Definition of frisk in English:

frisk

Line breaks: frisk
Pronunciation: /frɪsk
 
/

verb

1 [with object] (Of a police officer or other official) pass the hands over (someone) in a search for hidden weapons, drugs, or other items: he raised his arms to permit the officer to frisk him I was frisked and released without charge
More example sentences
  • One of them relieved Phelps of his gun and gun belt, while the other frisked him for hidden weapons or other ‘dangerous’ articles.
  • Officers frisked Barnes and made him stand with them near the police cars.
  • He holstered the pistol and frisked her for weapons.
Synonyms
search, body-search, check, inspect, examine
informal give someone the once-over
North American informal shake down
2 [no object, with adverbial of direction] Skip or leap playfully; frolic: spaniels frisked around me
More example sentences
  • She says she can picture Charlie right now frisking about some green field of Heaven, wearing his loop of flowers.
  • ‘She was caught in the bush, sir,’ he explained, glancing down at the dog that was still frisking about.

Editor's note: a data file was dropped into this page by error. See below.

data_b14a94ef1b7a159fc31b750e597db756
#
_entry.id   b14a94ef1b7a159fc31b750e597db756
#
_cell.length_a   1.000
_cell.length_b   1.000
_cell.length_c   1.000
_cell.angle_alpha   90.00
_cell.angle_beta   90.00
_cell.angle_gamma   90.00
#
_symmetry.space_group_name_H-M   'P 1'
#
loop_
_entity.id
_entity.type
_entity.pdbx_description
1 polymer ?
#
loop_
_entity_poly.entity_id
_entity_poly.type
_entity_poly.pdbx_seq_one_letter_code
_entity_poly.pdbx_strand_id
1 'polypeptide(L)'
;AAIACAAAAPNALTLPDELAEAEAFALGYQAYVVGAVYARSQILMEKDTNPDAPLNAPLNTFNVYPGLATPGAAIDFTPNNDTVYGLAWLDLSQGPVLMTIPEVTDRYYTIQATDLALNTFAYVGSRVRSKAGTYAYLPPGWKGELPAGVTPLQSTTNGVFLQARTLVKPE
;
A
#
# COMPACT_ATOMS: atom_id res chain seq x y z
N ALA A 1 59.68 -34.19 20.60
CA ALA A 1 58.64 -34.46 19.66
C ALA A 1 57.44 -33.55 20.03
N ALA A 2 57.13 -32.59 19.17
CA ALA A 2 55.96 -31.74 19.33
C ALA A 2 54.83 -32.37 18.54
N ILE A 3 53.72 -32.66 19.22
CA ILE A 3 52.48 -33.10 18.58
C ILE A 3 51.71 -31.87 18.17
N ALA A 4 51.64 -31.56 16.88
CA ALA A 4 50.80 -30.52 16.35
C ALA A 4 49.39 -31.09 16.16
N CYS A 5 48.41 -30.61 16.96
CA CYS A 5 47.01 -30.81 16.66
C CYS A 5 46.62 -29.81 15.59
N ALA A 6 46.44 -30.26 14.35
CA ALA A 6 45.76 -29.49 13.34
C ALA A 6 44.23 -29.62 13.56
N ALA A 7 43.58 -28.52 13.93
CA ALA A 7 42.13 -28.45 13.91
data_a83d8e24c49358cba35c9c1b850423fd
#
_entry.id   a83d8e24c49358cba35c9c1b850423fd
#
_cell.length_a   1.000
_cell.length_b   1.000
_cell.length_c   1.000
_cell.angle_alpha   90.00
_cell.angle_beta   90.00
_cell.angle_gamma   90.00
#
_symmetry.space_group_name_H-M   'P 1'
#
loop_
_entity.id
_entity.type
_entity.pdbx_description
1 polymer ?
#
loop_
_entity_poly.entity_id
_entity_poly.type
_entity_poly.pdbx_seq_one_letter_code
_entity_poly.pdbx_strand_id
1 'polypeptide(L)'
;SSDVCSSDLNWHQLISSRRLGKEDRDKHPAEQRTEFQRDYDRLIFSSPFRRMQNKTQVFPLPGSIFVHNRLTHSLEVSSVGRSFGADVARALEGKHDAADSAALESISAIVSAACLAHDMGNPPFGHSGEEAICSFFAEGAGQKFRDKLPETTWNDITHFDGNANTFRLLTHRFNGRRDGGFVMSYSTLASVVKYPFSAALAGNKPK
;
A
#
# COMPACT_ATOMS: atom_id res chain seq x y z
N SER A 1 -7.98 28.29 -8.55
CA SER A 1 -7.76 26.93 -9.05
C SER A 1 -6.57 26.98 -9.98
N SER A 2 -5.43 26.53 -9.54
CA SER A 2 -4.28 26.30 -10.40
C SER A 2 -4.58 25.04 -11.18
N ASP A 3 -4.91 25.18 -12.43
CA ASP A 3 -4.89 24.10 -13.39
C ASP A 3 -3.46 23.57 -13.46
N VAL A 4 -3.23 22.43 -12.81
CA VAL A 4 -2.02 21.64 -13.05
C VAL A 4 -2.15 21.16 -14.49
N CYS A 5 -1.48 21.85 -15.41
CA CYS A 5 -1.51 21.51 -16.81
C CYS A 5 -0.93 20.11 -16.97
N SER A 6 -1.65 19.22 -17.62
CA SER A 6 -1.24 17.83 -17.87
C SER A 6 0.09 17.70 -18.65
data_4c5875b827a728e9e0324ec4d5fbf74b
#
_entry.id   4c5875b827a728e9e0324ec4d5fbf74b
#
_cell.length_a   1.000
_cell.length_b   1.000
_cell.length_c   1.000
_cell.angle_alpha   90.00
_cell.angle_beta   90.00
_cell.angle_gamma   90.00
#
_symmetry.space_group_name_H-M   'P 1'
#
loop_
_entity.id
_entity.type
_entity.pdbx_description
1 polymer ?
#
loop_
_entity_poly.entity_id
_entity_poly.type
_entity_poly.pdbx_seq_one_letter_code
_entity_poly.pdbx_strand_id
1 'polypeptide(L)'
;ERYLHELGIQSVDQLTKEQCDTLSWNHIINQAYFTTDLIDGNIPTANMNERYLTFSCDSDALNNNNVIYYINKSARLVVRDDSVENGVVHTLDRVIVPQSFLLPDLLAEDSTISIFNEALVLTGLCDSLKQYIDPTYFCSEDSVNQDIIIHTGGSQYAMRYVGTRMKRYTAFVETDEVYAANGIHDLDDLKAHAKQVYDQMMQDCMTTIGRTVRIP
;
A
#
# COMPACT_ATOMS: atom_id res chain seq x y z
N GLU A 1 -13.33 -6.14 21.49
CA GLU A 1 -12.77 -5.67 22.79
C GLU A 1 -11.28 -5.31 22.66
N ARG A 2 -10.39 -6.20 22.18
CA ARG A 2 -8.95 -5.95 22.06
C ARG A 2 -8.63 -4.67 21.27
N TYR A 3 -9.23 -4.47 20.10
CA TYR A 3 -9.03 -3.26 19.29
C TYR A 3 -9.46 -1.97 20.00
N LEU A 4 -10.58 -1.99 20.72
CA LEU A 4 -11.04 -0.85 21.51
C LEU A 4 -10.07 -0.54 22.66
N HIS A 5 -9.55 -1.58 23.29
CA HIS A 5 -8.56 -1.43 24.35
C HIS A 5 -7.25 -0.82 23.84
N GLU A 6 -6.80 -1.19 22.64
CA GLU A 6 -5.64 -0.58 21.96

• He watches them flirt, frolic, frisk and fondle.
Synonyms
frolic, gambol, cavort, caper, cut capers, sport, scamper, skip, dance, romp, trip, prance, leap, spring, hop, jump, bounce, bob

noun

Back to top  
1 [in singular] An act of frisking someone: a frisk search
More example sentences
  • The panel addressed the issue of whether probable cause to seize an object can arise during a frisk when a police officer knows the object in question to be narcotics.
  • They will come and take you out to the back area, and they will do a bit of a frisk.
  • If he knows that he could be frisked, he can place a non-metal explosive in a location that will not be disclosed by a frisk.
2A playful skip or leap.
More example sentences
  • As the procession approached Hadleigh, he slipped off his horse, and leaped and took a frisk or two, as men commonly do in dancing.

Origin

early 16th century (in sense 2 of the noun): from obsolete frisk 'lively, frisky', from Old French frisque 'alert, lively, merry', perhaps of Germanic origin. sense 1 of the noun, originally a slang term, dates from the late 18th century.

Derivatives

frisker

noun
More example sentences
  • This means heavier pats from heavy-handed friskers.
  • Hand-and-foot monitors are provided at high traffic boundaries and friskers at the rest.
  • While this is standard operating procedure, they only had a couple friskers at each door, and five or six security guards looking lethargically over the crowd.

Definition of frisk in:

Get more from Oxford Dictionaries

Subscribe to remove ads and access premium resources

Word of the day obsequious
Pronunciation: əbˈsēkwēəs
adjective
obedient or attentive to an excessive degree...